The Executive Yuan said yesterday it would ask its agencies to be more sensitive after a comic strip designed by the Ministry of Economic Affairs (MOEA) to promote a cross-strait economic pact was criticized as discriminatory.
Government Information Office Minister Su Jun-pin (蘇俊賓) said government agencies should be careful in publications not to offend anyone.
The remarks came after the Democratic Progressive Party (DPP) on Wednesday criticized the MOEA cartoon, which was designed to promote an economic cooperation framework agreement (ECFA) with China.
The DPP said the comic strip was “extremely offensive and derogatory” because it described those who oppose the ECFA as stupid and uninformed about current events.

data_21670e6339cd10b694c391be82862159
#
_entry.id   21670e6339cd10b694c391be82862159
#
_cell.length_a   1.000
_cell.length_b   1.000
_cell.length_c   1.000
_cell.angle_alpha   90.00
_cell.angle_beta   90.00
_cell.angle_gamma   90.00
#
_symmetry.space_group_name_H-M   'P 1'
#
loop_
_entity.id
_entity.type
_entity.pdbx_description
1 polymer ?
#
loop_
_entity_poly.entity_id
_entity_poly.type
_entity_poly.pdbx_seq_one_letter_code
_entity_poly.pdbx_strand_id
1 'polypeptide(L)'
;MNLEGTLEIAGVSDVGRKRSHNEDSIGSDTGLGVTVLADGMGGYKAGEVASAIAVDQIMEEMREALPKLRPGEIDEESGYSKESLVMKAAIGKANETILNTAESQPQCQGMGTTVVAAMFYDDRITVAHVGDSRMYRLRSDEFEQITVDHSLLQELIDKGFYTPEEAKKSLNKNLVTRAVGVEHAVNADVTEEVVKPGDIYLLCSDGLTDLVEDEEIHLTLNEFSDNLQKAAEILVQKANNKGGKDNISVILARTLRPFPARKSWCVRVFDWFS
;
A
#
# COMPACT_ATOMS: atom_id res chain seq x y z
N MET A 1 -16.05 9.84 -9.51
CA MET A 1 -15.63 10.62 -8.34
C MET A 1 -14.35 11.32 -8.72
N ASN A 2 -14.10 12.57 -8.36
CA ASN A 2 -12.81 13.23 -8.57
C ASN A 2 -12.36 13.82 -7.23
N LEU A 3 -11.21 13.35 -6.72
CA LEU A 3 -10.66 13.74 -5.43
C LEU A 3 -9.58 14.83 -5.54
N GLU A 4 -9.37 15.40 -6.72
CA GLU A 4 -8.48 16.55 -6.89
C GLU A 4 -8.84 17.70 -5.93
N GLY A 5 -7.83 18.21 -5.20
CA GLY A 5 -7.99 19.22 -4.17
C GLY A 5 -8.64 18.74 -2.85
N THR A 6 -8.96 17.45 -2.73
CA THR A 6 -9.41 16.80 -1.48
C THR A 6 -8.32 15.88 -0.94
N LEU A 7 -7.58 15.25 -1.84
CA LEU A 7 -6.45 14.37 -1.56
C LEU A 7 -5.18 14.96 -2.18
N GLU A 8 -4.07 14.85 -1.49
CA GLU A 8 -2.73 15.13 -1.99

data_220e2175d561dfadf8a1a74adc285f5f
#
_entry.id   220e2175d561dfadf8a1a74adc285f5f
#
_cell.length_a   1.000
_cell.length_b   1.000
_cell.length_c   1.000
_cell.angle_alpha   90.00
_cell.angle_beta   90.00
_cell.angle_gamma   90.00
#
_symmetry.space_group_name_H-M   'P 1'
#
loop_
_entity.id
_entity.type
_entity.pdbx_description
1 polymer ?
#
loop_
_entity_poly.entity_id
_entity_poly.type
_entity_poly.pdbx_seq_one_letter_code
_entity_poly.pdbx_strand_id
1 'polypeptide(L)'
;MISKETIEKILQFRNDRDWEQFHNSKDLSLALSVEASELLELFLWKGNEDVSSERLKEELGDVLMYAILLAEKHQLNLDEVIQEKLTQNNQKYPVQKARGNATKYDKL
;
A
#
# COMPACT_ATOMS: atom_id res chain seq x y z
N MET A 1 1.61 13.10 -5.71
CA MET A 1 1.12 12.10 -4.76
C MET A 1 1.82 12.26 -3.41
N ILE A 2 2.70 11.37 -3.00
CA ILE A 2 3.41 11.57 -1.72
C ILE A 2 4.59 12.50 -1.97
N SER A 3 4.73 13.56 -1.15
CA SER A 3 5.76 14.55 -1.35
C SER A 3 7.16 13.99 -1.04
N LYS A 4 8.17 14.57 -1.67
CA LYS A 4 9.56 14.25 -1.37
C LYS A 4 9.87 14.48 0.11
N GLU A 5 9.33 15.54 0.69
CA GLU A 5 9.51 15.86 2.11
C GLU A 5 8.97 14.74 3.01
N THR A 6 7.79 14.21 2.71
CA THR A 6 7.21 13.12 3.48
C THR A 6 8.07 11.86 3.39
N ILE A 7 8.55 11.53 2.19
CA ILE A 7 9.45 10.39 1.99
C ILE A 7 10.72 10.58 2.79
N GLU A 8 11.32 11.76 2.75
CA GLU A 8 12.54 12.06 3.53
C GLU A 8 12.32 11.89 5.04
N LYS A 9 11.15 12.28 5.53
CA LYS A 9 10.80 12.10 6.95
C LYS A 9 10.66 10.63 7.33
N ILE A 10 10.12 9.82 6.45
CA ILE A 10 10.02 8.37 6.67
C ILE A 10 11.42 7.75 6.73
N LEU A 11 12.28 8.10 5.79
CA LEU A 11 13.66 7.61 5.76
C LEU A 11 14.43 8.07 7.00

Su yesterday urged the public not to be offended.
“[Different government agencies] have different needs and considerations when promoting policies in different ways and for different purposes,” he said.
Asked whether the Executive Yuan would instruct the MOEA to scrap the comic strip, Su said it respected the authority of the ministry.
At a separate setting yesterday, Chinese Nationalist Party (KMT) Legislator Chu Fong-chi (朱鳳芝) described the comic strip as “ridiculous.”
“[The comic strip] should help the ministry promote this policy, but instead will create ethnic division,” she said.
The male character in the comic strip, “Yi-ge” (一哥), is a middle-aged, Hoklo-speaker from Tainan.
He is described as knowing little about the ECFA or economic matters and works as a salesman in a traditional industry.
He has a vocational school education, speaks “Taiwanese Mandarin” and is usually content to follow others. But when it comes to protecting himself, he “goes all out.” The profile says he is the kind of person who talks tough but never takes action.
In contrast, the female character, Fa-sao (發嫂) is an active, self-motivated and highly capable, married woman who is fluent in English, Mandarin, Hoklo and Japanese.
Her profile says she has a thirst for knowledge and knows what the ECFA is about.